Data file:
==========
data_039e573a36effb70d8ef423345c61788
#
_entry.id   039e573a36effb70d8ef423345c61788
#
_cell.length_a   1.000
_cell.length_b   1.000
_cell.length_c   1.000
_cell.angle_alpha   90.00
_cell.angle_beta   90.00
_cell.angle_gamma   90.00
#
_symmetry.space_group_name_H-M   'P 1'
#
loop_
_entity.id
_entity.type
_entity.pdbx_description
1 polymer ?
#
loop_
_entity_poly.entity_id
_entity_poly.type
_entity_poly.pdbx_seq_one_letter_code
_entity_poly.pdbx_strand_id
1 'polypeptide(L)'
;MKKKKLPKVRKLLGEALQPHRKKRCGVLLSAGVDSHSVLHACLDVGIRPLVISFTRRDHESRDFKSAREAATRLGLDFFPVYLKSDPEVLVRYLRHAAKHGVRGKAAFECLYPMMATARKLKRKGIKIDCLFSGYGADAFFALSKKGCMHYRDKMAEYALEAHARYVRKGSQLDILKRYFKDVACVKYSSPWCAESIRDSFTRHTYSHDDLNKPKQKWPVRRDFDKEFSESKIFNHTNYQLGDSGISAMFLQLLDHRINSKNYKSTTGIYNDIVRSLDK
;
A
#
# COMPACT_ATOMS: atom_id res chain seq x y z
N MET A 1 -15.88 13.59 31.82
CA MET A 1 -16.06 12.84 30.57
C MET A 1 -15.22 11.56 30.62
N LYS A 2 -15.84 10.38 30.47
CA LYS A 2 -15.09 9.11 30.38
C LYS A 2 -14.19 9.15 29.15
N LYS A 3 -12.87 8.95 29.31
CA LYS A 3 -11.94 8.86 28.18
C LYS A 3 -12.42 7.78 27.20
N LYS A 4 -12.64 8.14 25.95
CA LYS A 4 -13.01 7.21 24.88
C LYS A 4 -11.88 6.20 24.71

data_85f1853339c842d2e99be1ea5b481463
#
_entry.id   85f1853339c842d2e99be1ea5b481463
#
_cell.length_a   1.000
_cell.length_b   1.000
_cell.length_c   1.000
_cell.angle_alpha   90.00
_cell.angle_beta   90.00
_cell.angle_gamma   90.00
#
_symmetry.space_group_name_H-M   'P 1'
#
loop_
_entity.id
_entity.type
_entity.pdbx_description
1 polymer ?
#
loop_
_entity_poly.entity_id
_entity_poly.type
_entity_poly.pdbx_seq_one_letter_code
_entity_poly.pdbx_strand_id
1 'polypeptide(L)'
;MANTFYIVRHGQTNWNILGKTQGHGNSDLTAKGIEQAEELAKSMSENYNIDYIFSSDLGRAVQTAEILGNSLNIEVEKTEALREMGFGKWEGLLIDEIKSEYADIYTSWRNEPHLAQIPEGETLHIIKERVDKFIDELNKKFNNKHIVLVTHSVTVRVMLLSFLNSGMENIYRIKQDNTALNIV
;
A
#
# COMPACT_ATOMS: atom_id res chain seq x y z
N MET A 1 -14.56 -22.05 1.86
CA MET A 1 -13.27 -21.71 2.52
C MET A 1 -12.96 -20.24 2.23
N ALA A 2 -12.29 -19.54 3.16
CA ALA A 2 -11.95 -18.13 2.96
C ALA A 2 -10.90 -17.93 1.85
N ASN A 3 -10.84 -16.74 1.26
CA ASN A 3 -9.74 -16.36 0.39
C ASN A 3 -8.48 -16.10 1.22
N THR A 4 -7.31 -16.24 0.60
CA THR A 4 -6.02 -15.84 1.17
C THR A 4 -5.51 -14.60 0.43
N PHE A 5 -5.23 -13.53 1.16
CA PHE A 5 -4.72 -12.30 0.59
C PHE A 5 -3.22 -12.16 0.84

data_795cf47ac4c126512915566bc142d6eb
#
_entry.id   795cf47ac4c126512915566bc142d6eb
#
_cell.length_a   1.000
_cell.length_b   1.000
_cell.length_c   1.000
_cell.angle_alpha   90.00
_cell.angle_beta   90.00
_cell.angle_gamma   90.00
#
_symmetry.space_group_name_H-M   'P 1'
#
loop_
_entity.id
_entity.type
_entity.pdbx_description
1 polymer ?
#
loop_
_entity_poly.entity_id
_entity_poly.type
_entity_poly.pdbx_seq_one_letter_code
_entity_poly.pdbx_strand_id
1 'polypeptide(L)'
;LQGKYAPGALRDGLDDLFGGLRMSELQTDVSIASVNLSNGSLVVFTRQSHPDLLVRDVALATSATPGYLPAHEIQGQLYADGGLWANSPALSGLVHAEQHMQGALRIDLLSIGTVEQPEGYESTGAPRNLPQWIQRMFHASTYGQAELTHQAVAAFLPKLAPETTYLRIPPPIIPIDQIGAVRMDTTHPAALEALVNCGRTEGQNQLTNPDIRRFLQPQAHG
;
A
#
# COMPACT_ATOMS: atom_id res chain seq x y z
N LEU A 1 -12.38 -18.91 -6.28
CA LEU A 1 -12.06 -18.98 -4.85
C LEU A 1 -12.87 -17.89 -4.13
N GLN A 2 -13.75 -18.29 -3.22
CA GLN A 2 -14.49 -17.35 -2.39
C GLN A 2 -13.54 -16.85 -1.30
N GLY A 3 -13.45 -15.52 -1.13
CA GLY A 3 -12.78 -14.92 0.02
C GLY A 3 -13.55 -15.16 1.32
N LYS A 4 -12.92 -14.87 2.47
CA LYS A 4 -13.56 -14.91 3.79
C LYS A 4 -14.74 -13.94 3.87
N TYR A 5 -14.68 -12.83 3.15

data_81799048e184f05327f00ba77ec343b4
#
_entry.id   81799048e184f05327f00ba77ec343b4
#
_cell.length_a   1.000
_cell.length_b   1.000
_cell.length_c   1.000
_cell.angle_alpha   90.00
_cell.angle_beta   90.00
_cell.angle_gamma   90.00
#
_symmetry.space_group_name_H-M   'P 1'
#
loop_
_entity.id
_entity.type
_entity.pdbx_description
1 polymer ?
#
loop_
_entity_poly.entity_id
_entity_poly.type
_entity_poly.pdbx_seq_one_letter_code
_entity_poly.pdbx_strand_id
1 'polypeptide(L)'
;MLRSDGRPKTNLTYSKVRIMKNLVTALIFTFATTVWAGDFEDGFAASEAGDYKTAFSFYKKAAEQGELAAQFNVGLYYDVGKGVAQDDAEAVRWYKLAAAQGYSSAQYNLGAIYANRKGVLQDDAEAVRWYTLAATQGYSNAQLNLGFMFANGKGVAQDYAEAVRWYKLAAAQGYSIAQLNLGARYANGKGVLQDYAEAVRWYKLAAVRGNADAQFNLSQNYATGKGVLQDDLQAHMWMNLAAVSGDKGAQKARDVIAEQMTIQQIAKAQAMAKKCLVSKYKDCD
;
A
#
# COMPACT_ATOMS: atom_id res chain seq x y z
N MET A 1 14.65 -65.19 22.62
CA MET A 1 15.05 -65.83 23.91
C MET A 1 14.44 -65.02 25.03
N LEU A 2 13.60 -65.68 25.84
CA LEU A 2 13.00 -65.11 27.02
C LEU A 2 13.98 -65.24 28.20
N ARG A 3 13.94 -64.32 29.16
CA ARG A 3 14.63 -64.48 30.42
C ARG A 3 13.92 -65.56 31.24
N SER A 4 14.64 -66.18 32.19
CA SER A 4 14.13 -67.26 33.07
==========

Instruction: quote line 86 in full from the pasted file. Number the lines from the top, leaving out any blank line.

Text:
CA PHE A 5 -4.72 -12.30 0.59